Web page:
Citizens United must disclose funders of Colorado politics documentary

Citizens United must disclose funders of Colorado politics documentary

 
DEVNER — Citizens United must comply with Colorado’s campaign finance disclosure laws if it makes the documentary it plans to make about progressive political groups here slated for promotion and release in the months leading up to Election Day in November, the secretary of state’s office ruled Thursday.

Deputy Secretary Suzanne Staiert, standing in for Secretary Scott Gessler who is running for Governor, announced the decision in the wake of a hearing on the topic earlier this week.

Citizens United filed a petition this spring asking to be exempt from the state’s campaign finance disclosure rules.

Colorado Ethics Watch and Common Cause both filed opposition to the request. They said the famous conservative-politics messaging organization’s project, which is expected to reference incumbent Governor John Hickenlooper and other politicians running for office, does not qualify under the journalism exemption it cited.

Staiert agreed, declaring that “Citizens United’s upcoming film on advocacy groups in Colorado falls squarely within the definition of electioneering communication.”

In Colorado, electioneering communications produced for an audience that includes voters and that name candidates two months before an election.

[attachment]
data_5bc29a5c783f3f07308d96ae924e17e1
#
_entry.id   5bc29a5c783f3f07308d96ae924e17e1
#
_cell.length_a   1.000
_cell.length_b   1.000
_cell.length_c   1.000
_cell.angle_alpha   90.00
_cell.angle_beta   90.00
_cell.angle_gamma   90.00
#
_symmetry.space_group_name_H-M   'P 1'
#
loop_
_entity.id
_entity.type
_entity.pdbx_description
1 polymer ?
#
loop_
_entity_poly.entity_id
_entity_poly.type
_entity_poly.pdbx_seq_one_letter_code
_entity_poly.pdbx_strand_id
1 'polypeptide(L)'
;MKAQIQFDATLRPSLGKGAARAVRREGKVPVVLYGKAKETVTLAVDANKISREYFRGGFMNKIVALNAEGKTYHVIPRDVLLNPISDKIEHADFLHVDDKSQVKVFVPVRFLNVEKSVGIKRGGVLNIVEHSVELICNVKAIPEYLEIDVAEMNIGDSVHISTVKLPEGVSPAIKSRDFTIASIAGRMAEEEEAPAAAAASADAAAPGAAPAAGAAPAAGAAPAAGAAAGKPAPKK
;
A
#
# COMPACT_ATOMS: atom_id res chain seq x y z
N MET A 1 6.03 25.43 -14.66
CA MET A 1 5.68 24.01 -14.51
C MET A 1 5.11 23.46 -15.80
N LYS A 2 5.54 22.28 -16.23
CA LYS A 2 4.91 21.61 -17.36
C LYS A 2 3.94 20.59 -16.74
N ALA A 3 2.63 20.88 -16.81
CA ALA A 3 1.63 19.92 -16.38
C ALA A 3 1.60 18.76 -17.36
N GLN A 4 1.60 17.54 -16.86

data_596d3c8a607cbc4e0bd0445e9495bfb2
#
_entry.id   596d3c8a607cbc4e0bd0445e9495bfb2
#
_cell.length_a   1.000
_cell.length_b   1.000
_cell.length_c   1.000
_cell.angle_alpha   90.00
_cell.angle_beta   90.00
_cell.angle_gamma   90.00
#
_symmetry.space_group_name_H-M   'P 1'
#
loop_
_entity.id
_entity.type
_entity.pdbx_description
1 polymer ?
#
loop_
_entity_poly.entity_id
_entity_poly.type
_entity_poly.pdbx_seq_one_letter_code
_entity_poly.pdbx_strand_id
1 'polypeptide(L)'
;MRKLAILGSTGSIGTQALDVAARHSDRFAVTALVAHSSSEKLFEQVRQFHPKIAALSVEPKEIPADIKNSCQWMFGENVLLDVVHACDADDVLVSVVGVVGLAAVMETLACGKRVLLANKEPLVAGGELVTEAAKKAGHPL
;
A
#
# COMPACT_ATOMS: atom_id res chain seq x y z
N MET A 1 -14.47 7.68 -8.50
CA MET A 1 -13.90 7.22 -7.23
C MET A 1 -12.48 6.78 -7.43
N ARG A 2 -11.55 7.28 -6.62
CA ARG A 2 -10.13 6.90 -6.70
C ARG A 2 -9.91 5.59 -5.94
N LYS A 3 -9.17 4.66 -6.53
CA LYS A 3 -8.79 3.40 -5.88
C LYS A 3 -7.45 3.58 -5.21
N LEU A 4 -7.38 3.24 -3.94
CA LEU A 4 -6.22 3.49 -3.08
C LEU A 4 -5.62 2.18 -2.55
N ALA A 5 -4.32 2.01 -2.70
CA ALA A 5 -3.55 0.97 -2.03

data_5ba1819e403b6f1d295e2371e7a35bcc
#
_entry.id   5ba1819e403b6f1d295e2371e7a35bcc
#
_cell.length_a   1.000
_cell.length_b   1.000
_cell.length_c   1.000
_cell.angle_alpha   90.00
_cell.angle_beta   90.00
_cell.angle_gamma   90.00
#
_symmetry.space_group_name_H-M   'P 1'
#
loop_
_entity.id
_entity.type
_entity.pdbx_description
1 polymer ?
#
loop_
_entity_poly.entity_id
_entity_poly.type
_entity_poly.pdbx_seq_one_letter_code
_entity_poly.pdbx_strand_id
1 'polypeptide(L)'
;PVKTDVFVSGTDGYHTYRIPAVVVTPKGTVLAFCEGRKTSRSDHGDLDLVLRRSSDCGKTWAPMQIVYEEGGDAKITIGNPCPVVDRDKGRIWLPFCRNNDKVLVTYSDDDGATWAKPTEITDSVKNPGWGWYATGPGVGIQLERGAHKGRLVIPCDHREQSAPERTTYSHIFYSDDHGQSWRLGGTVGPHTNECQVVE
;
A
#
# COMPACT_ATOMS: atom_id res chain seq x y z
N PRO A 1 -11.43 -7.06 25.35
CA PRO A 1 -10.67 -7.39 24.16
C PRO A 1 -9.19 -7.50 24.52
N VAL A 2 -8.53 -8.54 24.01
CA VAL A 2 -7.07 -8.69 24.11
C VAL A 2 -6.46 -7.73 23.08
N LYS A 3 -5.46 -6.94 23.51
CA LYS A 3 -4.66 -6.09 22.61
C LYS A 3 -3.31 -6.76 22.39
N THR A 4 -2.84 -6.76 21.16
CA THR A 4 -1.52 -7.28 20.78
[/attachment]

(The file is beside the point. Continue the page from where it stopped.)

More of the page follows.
Staiert exceptions to the finance rules include print media, broadcast facilities and organizations engaged in their “regular course of business,” like a copy shop that prints campaign fliers as a service. She concluded her office lacks any broader authority to issue Citizen’s a “press exemption.”

“We applaud the Secretary of State for doing the right thing,” said Ethics Watch Director Luis Toro in a release yesterday.

“Citizens United is a political operation like many others that routinely comply with Colorado’s disclosure laws. As the Supreme Court said in the case that bears Citizens United’s name, the public has a right to know who is spending money to influence their vote as an election nears. If corporations are going to be allowed to spend unlimited money to influence elections, it is necessary that voters know which corporations are funding these thinly-disguised attack ads.”

[Image from Joao]

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About the Author

Tessa Cheek

She writes and makes photos about communities. Her book, Great Wall Style, a monograph-profile-lyric essay, is out from Images Publishing. tcheek@coloradoindependent.com | 720-440-2527 | @tessacheek

1 Comment

  1. Robert on said:

    the whole point of CU was to boost “dark money’s” impact on a marginally informed voting public…corporations are not people, and money is not free speech…I know “money talks, and bullshit walks” but that only works if all you have is bullshit…

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